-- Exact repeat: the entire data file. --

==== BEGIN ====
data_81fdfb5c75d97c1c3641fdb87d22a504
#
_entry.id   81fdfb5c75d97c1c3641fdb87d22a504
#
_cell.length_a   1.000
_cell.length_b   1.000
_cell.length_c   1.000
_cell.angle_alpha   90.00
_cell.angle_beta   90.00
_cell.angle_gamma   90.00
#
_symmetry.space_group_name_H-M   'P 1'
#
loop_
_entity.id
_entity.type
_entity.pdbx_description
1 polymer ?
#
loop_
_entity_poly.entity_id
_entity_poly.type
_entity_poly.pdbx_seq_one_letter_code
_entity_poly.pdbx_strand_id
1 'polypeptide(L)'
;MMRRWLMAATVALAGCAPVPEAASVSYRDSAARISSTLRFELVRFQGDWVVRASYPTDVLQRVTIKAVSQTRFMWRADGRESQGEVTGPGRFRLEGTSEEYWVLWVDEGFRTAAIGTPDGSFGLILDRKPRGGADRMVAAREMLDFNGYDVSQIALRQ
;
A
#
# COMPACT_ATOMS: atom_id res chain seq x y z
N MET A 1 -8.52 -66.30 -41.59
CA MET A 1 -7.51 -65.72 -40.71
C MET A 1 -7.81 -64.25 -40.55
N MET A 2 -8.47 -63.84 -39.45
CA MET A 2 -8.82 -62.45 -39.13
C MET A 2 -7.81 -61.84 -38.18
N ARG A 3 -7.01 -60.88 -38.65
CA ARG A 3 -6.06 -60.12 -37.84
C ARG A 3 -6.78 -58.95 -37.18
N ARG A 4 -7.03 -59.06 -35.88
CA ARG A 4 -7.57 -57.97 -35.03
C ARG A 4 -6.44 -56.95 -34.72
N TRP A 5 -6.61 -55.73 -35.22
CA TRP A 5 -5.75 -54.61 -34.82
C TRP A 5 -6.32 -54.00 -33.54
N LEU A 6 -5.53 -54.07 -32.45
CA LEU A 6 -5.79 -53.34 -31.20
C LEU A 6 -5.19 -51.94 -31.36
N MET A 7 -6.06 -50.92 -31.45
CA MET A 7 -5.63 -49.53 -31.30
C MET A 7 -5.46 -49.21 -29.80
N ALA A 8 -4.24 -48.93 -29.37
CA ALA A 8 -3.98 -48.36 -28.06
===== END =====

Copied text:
data_81fdfb5c75d97c1c3641fdb87d22a504
#
_entry.id   81fdfb5c75d97c1c3641fdb87d22a504
#
_cell.length_a   1.000
_cell.length_b   1.000
_cell.length_c   1.000
_cell.angle_alpha   90.00
_cell.angle_beta   90.00
_cell.angle_gamma   90.00
#
_symmetry.space_group_name_H-M   'P 1'
#
loop_
_entity.id
_entity.type
_entity.pdbx_description
1 polymer ?
#
loop_
_entity_poly.entity_id
_entity_poly.type
_entity_poly.pdbx_seq_one_letter_code
_entity_poly.pdbx_strand_id
1 'polypeptide(L)'
;MMRRWLMAATVALAGCAPVPEAASVSYRDSAARISSTLRFELVRFQGDWVVRASYPTDVLQRVTIKAVSQTRFMWRADGRESQGEVTGPGRFRLEGTSEEYWVLWVDEGFRTAAIGTPDGSFGLILDRKPRGGADRMVAAREMLDFNGYDVSQIALRQ
;
A
#
# COMPACT_ATOMS: atom_id res chain seq x y z
N MET A 1 -8.52 -66.30 -41.59
CA MET A 1 -7.51 -65.72 -40.71
C MET A 1 -7.81 -64.25 -40.55
N MET A 2 -8.47 -63.84 -39.45
CA MET A 2 -8.82 -62.45 -39.13
C MET A 2 -7.81 -61.84 -38.18
N ARG A 3 -7.01 -60.88 -38.65
CA ARG A 3 -6.06 -60.12 -37.84
C ARG A 3 -6.78 -58.95 -37.18
N ARG A 4 -7.03 -59.06 -35.88
CA ARG A 4 -7.57 -57.97 -35.03
C ARG A 4 -6.44 -56.95 -34.72
N TRP A 5 -6.61 -55.73 -35.22
CA TRP A 5 -5.75 -54.61 -34.82
C TRP A 5 -6.32 -54.00 -33.54
N LEU A 6 -5.53 -54.07 -32.45
CA LEU A 6 -5.79 -53.34 -31.20
C LEU A 6 -5.19 -51.94 -31.36
N MET A 7 -6.06 -50.92 -31.45
CA MET A 7 -5.63 -49.53 -31.30
C MET A 7 -5.46 -49.21 -29.80
N ALA A 8 -4.24 -48.93 -29.37
CA ALA A 8 -3.98 -48.36 -28.06